In 1942 he was drafted as a Hungarian soldier during World War II and deployed to the Ukraine on the Eastern Front. At that time, his wife Soleilka (daughter of the then Egyptian ambassador in Budapest), with whom he had been married since 1941, was just pregnant. In the winter of 1943 he was asked to play the piano at a casino evening for German officers . Deeply impressed, a general and knight's cross bearer offered him to come to Berlin and be introduced to Richard Strauss ; Mainly out of concern for his Egyptian (born in Rome) wife and in view of his “non-Aryan” Gypsy heritage, he did not want to accept the offer. After he had made the two guards "indulgent" with the brandy they were given, he drove off with the waiting train - as a train driver, alone. Arrested by Russian partisans while he was sleeping , he was deported to a gulag . Escaped after two years, he was recaptured by the Wehrmacht and sent to the German Western Front as a tank commander .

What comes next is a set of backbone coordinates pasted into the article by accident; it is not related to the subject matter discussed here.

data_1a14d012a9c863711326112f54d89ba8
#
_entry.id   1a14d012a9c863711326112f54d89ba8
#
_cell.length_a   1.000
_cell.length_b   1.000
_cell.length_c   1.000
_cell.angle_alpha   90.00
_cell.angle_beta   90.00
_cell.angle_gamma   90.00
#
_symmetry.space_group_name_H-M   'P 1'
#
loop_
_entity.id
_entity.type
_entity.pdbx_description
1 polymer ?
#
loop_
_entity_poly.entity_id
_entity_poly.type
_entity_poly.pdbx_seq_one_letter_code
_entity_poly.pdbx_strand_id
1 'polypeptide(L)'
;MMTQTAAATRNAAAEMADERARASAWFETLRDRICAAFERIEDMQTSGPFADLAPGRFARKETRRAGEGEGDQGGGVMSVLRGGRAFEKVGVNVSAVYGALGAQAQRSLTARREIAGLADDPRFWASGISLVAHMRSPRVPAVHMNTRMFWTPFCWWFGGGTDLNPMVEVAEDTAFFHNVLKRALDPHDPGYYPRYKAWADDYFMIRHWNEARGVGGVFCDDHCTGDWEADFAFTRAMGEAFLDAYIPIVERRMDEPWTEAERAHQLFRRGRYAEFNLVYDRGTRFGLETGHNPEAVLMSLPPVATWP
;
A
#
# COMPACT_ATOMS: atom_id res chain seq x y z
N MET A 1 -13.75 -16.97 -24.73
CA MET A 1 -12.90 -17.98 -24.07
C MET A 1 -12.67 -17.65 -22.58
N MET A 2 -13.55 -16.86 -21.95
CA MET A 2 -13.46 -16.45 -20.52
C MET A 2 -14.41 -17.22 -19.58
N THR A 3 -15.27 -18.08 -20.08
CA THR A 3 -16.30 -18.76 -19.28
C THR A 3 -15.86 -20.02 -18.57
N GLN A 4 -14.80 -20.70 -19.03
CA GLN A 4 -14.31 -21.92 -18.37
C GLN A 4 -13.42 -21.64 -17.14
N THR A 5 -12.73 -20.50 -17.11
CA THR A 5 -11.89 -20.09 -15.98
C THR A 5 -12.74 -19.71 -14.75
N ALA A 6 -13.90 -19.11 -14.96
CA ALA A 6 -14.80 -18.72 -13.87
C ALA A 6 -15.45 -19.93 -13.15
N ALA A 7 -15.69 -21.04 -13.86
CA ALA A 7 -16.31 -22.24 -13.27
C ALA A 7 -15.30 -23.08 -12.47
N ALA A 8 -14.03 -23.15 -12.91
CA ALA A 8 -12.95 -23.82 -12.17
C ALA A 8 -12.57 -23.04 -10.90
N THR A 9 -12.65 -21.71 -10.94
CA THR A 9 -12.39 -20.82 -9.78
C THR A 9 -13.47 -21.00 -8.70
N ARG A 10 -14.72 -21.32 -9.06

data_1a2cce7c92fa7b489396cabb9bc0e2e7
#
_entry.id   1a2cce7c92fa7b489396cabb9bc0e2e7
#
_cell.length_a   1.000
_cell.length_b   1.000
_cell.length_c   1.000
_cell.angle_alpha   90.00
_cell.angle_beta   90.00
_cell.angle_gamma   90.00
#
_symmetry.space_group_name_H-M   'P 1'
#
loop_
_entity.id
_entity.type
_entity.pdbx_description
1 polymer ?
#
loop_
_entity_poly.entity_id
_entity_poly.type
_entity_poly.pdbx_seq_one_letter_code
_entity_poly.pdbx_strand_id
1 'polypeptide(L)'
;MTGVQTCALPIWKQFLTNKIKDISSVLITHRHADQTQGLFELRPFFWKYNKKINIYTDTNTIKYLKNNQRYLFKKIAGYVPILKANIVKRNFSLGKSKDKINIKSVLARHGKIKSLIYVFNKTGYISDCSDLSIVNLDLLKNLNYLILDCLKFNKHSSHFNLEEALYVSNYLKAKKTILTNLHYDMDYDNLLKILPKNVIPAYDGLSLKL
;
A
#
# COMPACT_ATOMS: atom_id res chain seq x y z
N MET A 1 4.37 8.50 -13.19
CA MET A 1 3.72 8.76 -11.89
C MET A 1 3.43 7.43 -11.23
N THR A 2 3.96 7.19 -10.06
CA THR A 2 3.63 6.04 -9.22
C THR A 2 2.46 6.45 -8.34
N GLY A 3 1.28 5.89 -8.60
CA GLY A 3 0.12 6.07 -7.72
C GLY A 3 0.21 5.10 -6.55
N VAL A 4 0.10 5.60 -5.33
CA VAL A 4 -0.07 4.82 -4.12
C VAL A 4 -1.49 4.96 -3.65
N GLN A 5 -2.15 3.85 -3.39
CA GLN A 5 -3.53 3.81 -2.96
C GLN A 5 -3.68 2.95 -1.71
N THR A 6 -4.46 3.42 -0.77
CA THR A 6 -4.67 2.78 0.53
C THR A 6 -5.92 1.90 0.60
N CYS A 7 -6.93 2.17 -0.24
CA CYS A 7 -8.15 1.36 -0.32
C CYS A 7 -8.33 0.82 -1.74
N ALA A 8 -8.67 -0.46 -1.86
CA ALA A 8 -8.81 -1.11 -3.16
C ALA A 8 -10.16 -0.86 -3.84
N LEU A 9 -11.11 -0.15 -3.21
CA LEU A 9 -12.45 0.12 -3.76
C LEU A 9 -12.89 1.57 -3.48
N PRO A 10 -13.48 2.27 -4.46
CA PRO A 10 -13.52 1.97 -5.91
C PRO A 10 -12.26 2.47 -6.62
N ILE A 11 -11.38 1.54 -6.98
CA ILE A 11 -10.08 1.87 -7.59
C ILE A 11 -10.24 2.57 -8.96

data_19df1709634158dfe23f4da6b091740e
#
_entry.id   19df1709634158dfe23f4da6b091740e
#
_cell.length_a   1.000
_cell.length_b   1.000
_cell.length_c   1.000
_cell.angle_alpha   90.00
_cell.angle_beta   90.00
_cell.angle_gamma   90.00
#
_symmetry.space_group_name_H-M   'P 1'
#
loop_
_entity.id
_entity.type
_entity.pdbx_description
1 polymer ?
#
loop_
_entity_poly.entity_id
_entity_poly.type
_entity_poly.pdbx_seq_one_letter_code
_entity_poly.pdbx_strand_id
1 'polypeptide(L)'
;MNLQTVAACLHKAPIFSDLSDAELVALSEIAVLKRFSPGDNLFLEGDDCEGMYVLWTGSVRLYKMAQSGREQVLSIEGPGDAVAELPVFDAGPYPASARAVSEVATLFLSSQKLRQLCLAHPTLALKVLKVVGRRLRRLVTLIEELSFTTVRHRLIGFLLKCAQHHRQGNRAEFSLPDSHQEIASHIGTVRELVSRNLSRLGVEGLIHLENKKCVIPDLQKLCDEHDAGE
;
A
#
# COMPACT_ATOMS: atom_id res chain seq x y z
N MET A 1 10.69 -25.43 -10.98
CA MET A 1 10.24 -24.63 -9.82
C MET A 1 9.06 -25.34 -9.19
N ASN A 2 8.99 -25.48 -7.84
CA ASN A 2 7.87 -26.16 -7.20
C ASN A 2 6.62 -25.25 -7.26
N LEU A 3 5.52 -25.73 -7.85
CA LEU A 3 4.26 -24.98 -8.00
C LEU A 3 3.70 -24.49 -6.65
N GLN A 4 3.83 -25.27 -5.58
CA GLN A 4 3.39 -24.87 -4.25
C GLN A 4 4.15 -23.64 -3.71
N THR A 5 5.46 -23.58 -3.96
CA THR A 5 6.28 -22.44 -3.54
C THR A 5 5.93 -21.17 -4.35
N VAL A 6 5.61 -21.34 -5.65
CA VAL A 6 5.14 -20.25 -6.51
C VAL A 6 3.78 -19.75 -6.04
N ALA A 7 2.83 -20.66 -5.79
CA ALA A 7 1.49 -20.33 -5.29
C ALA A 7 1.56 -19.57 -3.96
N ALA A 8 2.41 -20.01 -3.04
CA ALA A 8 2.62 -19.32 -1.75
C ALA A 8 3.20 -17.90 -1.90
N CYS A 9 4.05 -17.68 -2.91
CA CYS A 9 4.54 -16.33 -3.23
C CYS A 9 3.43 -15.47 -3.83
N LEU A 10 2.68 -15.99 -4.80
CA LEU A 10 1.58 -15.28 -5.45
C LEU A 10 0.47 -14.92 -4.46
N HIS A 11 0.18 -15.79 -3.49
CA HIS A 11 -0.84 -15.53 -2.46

Only demobilized in 1946 , that is, released from military service and returned, did he - like his father in Paris earlier - play in cafes and cabarets . A failed attempt to escape from Stalinist Hungary was punished with forced labor from 1950 to 1953 in the prison of Sopronkőhida . In 1955 he won the Franz Liszt Music Academy Prize in Budapest . After he had performed Béla Bartók's 2nd piano concerto with great success , shortly before the Hungarian uprising , in 1956, he escaped to Vienna with his wife and son . The New Yorker's sensational debut in the Brahms Hall of the Wiener Musikverein was well worth a music review. For a pianist, his international career began very late. He often played with a leather bandage above his right wrist, which was due to an injury in the Soviet labor camp .